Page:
I am always impressed with the utter unwillingness of the Entertainment industry to acknowledge the world as it actually is, rather than the world as they want it to be. Perhaps it is a side effect of being in the business of ‘selling dreams.’ In any event, I could not help but marvel at Carey Sherman’s recent New York Times Op Ed “What Wikipedia Won’t Tell You.” Mr. Sherman, the CEO of the Recording Industry Association of America (RIAA) and one of the chief lobbyists behind the push for PIPA and SOPA, just cannot believe that anyone could find flaws in the most perfect bill he and his fellow Hollywood lobbyists wrote – especially when they tried so hard to keep balanced and respect the opinions of others! Happily, Mr. Sherman knows who is really responsible for this travesty – that wicked pair of Internet troublemakers Google and Wikipedia!
In a blatant act of hypocrisy, Cary Sherman the chief
executive of the Recording Industry Association of America (RIAA), as well as
his allies, are claiming that the public was misinformed about the Stop Online
Piracy Act (SOPA) and the PROTECT IP (PIPA) when they opposed those
bills. As Sherman said, “misinformation may be a dirty trick, but it
works.” His organization would know given that for more than a year the
RIAA, Motion Picture Association of America (MPAA), and other pro-SOPA and
pro-PIPA allies actively engaged in misinforming Congress on the implications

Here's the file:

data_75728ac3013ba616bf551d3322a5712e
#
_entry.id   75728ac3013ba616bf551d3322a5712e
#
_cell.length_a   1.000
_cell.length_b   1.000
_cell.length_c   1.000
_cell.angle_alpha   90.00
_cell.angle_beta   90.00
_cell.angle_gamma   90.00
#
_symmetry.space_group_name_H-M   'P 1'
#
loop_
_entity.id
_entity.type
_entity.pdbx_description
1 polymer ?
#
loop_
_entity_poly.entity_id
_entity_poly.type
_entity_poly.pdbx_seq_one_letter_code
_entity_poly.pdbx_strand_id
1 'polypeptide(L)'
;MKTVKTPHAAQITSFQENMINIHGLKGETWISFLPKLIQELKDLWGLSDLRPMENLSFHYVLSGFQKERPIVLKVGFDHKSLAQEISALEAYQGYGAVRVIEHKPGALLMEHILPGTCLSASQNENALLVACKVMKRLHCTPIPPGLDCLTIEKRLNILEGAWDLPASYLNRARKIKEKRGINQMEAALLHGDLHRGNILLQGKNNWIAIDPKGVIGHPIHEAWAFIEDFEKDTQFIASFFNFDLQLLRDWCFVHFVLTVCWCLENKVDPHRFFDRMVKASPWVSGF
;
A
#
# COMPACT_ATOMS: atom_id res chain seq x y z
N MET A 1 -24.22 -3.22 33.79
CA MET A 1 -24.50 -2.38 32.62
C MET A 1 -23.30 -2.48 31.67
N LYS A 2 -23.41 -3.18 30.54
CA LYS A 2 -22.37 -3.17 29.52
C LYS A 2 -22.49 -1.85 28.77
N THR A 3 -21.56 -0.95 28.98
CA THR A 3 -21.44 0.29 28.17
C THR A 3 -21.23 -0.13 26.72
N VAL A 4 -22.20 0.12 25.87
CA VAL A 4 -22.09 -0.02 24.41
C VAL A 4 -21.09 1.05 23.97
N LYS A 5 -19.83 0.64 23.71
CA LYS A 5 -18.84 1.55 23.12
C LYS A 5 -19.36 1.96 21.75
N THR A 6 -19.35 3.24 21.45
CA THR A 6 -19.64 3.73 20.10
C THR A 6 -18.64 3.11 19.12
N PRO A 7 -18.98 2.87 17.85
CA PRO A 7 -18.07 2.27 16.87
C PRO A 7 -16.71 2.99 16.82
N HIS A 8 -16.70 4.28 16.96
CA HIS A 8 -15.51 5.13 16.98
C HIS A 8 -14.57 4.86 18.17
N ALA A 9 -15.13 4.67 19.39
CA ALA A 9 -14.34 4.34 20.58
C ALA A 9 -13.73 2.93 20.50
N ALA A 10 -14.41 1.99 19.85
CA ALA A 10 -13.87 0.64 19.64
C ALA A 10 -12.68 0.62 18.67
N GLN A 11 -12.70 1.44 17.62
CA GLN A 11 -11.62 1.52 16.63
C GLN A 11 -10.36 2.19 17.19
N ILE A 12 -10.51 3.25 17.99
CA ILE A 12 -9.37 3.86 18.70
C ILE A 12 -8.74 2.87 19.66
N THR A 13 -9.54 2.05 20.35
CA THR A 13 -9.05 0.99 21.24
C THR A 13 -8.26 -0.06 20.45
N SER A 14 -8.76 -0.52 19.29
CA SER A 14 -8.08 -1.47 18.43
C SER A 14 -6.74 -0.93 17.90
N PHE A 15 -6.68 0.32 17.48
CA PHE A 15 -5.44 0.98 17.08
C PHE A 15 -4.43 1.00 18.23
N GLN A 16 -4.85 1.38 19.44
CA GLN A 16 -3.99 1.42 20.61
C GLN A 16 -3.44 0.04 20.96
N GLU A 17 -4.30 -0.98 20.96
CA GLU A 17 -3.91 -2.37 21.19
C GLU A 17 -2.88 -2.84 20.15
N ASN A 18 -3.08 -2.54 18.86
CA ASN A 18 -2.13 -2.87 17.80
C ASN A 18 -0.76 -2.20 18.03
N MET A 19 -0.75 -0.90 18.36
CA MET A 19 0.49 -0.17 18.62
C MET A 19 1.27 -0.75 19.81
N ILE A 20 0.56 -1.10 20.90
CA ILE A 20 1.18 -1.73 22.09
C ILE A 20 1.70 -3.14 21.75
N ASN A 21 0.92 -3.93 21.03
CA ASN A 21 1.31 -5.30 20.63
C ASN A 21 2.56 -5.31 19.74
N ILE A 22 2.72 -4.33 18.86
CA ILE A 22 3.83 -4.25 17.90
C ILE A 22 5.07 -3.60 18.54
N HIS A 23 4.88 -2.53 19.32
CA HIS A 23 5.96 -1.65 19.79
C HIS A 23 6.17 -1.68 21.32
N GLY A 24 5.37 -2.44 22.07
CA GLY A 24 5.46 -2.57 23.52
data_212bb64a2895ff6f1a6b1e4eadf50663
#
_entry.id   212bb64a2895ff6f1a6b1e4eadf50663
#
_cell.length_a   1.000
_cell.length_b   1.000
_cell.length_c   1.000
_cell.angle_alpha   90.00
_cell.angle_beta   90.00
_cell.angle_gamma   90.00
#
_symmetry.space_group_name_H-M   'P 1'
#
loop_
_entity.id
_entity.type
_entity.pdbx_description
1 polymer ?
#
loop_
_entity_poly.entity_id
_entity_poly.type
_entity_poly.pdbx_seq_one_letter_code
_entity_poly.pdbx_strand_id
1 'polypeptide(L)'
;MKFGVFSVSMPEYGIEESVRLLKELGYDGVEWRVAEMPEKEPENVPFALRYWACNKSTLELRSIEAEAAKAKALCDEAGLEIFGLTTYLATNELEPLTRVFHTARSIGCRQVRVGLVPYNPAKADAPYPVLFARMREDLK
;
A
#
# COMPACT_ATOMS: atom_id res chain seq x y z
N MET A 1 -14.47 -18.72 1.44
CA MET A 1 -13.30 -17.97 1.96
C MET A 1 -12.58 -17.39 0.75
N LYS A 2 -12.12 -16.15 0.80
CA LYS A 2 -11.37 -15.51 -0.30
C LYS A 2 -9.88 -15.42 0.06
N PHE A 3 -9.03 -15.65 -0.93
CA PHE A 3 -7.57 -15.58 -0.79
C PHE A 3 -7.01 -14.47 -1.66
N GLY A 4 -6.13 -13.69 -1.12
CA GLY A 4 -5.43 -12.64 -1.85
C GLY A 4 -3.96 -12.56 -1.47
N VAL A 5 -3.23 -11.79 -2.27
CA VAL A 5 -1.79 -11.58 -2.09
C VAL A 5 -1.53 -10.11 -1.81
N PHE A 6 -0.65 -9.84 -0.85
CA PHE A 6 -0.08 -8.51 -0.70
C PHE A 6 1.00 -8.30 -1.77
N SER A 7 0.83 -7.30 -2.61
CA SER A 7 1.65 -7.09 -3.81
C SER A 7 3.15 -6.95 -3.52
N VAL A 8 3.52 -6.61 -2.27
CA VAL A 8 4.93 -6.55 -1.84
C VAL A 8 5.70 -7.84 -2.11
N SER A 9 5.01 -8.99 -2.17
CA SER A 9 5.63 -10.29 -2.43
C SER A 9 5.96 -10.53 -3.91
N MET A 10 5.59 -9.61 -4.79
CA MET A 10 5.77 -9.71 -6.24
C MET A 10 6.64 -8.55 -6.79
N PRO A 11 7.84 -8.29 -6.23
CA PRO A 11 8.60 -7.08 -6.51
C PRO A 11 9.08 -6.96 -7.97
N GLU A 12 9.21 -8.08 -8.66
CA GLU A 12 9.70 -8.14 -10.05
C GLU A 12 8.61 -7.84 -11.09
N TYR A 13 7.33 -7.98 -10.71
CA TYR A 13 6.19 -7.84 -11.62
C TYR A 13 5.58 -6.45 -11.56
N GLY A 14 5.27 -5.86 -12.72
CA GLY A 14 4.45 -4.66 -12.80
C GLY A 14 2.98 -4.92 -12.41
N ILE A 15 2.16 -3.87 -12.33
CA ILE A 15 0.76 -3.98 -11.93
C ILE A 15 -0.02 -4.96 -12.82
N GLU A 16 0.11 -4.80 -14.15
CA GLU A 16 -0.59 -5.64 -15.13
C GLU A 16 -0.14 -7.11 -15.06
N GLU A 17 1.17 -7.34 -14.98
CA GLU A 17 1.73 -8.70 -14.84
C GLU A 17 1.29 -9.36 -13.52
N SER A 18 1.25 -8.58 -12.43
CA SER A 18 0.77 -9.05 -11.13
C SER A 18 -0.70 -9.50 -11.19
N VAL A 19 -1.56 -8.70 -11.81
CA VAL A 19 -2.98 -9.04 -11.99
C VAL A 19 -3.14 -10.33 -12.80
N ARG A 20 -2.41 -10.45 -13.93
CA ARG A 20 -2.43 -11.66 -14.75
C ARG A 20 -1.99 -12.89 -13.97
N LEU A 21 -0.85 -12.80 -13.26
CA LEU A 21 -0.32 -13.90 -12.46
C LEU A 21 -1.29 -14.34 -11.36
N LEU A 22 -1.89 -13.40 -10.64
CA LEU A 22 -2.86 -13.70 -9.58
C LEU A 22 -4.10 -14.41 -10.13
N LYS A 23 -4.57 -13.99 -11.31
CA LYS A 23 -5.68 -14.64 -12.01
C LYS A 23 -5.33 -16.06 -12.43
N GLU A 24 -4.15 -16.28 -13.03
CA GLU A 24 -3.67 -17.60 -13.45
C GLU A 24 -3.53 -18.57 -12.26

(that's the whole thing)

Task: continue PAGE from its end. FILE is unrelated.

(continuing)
of the SOPA and PIPA.
Among the thousands of documents revealed to the press through WikiLeaks are apparently a number that deal with copyright issues. The Spanish newspaper El País has published a number of cables from the U.S. embassy in Madrid regarding U.S. efforts on IP enforcement in Spain.
One of the most interesting is this one from February 2008, which recommended that the U.S. threatened to put Spain on the Special 301 "naughty list” unless the Spanish government announced it would adopt a three-strikes style copyright enforcement law that would cut users off from the Internet after allegations of copyright infringement.
Today, a federal district court in New York found LimeWire liable for inducing copyright infringement and vicarious copyright infringement. The court’s decision, at least on those aspects of the case, may not be terribly surprising, given the precedent set in earlier cases like Grokster, Aimster, and Napster. But a few details of the court’s ruling deserve further mention.